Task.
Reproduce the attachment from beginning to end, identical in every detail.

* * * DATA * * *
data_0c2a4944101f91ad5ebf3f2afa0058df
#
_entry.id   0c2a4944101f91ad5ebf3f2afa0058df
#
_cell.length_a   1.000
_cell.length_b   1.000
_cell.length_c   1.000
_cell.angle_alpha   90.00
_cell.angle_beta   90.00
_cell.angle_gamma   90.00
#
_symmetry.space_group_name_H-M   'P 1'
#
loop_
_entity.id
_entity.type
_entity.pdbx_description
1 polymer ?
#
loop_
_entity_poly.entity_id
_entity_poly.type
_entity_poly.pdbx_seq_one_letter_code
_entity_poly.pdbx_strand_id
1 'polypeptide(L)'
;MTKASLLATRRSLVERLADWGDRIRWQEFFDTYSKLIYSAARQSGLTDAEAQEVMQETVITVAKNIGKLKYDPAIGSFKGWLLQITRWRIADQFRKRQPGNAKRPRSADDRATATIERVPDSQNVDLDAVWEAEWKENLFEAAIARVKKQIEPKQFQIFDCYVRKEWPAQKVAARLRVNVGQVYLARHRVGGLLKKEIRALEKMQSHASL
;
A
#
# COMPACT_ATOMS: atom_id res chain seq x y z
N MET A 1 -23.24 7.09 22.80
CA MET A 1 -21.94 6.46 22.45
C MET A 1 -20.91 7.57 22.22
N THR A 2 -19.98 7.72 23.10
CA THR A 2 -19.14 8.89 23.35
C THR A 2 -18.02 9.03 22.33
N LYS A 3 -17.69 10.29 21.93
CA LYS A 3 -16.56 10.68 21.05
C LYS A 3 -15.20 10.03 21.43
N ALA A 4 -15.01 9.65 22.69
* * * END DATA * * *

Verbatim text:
data_0c2a4944101f91ad5ebf3f2afa0058df
#
_entry.id   0c2a4944101f91ad5ebf3f2afa0058df
#
_cell.length_a   1.000
_cell.length_b   1.000
_cell.length_c   1.000
_cell.angle_alpha   90.00
_cell.angle_beta   90.00
_cell.angle_gamma   90.00
#
_symmetry.space_group_name_H-M   'P 1'
#
loop_
_entity.id
_entity.type
_entity.pdbx_description
1 polymer ?
#
loop_
_entity_poly.entity_id
_entity_poly.type
_entity_poly.pdbx_seq_one_letter_code
_entity_poly.pdbx_strand_id
1 'polypeptide(L)'
;MTKASLLATRRSLVERLADWGDRIRWQEFFDTYSKLIYSAARQSGLTDAEAQEVMQETVITVAKNIGKLKYDPAIGSFKGWLLQITRWRIADQFRKRQPGNAKRPRSADDRATATIERVPDSQNVDLDAVWEAEWKENLFEAAIARVKKQIEPKQFQIFDCYVRKEWPAQKVAARLRVNVGQVYLARHRVGGLLKKEIRALEKMQSHASL
;
A
#
# COMPACT_ATOMS: atom_id res chain seq x y z
N MET A 1 -23.24 7.09 22.80
CA MET A 1 -21.94 6.46 22.45
C MET A 1 -20.91 7.57 22.22
N THR A 2 -19.98 7.72 23.10
CA THR A 2 -19.14 8.89 23.35
C THR A 2 -18.02 9.03 22.33
N LYS A 3 -17.69 10.29 21.93
CA LYS A 3 -16.56 10.68 21.05
C LYS A 3 -15.20 10.03 21.43
N ALA A 4 -15.01 9.65 22.69